The Couple Helping Each Other Anchor Two National News Broadcasts From Their Basement (with a 1-Year-Old in Tow)

PEOPLE's Voices from the Coronavirus Crisis will share firsthand accounts of the people facing unique challenges during a global pandemic

Katy Tur
Katy Tur and Tony Dokoupil.

Katy Tur, 36, and Tony Dokoupil, 39, are both television news anchors. Tur fronts MSNBC Live daily at 2 p.m. ET, while Dokoupil is a co-host of CBS This Morning. The married couple reside in New York City with their 1-year-old son, Theodore “Teddy” Dokoupil. The pair have been covering the current coronavirus pandemic on their respective shows, but are now among the large population who are working from home. The journalists have set up a makeshift studio in their basement, where they are each anchoring their daily shows and also serving as each other’s anchor assistants. Tur and Dokoupil share with PEOPLE their experience with bringing the latest on the pandemic from home while also raising a toddler (with help from their nanny, who has been able to stay with the family as they practice social distancing) and gaining a new appreciation for each other’s jobs.

Dokoupil: I think we can say everything in our lives was completely normal until Wednesday, March 11. On that day, CBS had its first case and we shut the Broadcast Center. That following evening, President Trump gave the first serious address about all this.

Tur: My mom was in town. She was going stay for a lot longer, especially since Tony’s and my schedules were going to be crazy because of the virus. But she heard the president give that address and she looked at me and said, “I’m getting on a 9 a.m. flight home,” because she rightly suspected that everything was going to get shut down and that she might as well get out while she can. I think she also didn’t want to be around us while we were still going to work because she was scared of getting infected.

Dokoupil: Every day after that our world got smaller and smaller, to the point where we’re now both broadcasting from our basement and opening the front door as little as possible. We’ve only lived there for less than a year, so we had to rapidly try to finish the basement [so we could work there]. The time between when the work was almost done and when the cameras were coming in was so bang-bang, we actually had to call the guy who laid the concrete floor to ask, “Hey, is it safe to go down there? A, Is the air breathable? And B, can you put equipment on that floor or is it all going to sink in?” And he said, “It’s fine, but just so you know, it’s not done. There’s no plastic in the bathroom down there. The walls are cracking.”

Tur: When they first put Tony’s set-up down there, they added some network news flair with a soft background, some pottery, fake flowers, and all that – the tricks you have to jazz up a background in network news. But if you just looked at a very clear photo of it without the soft background and showed Tony in his bright yellow Ikea chair, it looks like he was in a proof-of-life video.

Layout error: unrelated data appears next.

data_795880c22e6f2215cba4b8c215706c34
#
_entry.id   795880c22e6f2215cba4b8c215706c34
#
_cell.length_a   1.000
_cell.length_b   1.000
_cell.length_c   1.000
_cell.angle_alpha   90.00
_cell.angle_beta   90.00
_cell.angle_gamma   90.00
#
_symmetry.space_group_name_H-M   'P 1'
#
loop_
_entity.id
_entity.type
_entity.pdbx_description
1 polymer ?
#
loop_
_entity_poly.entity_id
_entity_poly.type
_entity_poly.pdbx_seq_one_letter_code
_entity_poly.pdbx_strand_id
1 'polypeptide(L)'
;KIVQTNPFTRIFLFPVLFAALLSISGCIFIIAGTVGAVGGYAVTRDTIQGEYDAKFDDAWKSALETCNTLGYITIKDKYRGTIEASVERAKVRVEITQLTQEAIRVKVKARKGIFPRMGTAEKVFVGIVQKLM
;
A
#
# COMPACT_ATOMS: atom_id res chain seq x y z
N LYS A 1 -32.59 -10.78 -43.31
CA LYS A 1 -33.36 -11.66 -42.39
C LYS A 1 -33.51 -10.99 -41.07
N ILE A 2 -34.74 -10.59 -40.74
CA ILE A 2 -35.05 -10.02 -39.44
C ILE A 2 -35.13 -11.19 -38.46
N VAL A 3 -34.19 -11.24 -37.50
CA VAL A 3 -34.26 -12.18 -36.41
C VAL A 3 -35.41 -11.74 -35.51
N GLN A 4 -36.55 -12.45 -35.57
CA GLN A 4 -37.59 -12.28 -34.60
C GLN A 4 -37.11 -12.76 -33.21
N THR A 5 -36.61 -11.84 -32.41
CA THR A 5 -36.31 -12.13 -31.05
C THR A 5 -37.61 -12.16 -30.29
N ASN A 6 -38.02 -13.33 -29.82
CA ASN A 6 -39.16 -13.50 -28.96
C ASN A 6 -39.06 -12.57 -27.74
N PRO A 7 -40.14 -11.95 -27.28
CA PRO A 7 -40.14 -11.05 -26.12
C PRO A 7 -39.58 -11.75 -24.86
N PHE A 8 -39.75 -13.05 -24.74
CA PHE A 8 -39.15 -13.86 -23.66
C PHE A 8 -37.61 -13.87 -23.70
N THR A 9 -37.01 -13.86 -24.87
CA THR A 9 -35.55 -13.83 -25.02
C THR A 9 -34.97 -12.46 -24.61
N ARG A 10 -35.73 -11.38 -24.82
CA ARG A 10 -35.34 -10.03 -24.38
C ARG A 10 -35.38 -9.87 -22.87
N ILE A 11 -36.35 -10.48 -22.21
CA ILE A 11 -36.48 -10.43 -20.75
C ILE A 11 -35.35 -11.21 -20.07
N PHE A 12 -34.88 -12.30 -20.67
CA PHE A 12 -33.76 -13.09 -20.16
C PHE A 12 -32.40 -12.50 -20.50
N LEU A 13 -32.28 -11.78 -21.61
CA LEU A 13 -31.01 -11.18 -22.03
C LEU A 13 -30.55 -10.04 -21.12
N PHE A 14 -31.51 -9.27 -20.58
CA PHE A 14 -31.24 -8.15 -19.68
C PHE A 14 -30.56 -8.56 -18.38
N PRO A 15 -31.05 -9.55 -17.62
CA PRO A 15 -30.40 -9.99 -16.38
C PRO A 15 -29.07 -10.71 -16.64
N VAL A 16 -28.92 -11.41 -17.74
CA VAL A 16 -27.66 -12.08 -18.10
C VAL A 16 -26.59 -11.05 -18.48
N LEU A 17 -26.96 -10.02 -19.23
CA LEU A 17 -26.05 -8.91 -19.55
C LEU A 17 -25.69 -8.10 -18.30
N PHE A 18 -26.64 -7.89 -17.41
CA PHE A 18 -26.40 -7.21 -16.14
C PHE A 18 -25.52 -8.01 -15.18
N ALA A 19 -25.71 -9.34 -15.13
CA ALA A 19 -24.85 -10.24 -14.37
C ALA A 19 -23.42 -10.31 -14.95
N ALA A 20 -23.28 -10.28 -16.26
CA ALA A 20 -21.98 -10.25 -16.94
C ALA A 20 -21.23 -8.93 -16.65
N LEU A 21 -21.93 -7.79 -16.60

Dokoupil: It really is like a setting for ransom videos.

PHOTO: katy tur & tony dokoupil

Tur: Midway through that next week, MSBNC set up a home camera in the house for me [in the basement as well]. When the crew finished setting it up, I said, “You know, if you really need to, we can move it up my living room.” And they looked at me and they’re like, “This is going to be here for months. I would not put it in the living room. It’s much better to be down here.”

Dokoupil: Also, we couldn’t put it in the living room because we have the 1-year-old, whose favorite activities are playing with iPhone charging cable and sticking forks in sockets. It would have been way too dangerous to have it in the living room.

Tur: I was really excited to get up and print Tony’s scripts. Tony goes, “You don’t really have to. They’re not going to want you to.” And I’m like, “No, no, I totally can.” I used Savannah [Guthrie] and her husband Mike [Feldman] as an example. Mike is helping Savannah and he doesn’t work for NBC. I called her and asked, What exactly does Mike do, what do we need? And she had Mike send links to me about mattress pads I could buy on Bed Bath & Beyond to make the sound better in the basement – he was getting really into it. It was novel at first and I was excited. I remember I woke up even before my alarm on that first day because I was excited to help Tony. The second day, I woke up on my alarm. The third day, I was so exhausted that I was worried that I was getting sick.

Dokoupil: We’ve both had epic screw-ups and interruptions in each other’s shows. I was on call and it looked like I was going to have to deliver a special report. And Katy’s like, “Can you make breakfast, babe?” And I’m trying to follow the market and stay clean because I have to put my jacket on and go downstairs for a CBS News special report from the basement while flipping a burrito for my wife in the kitchen.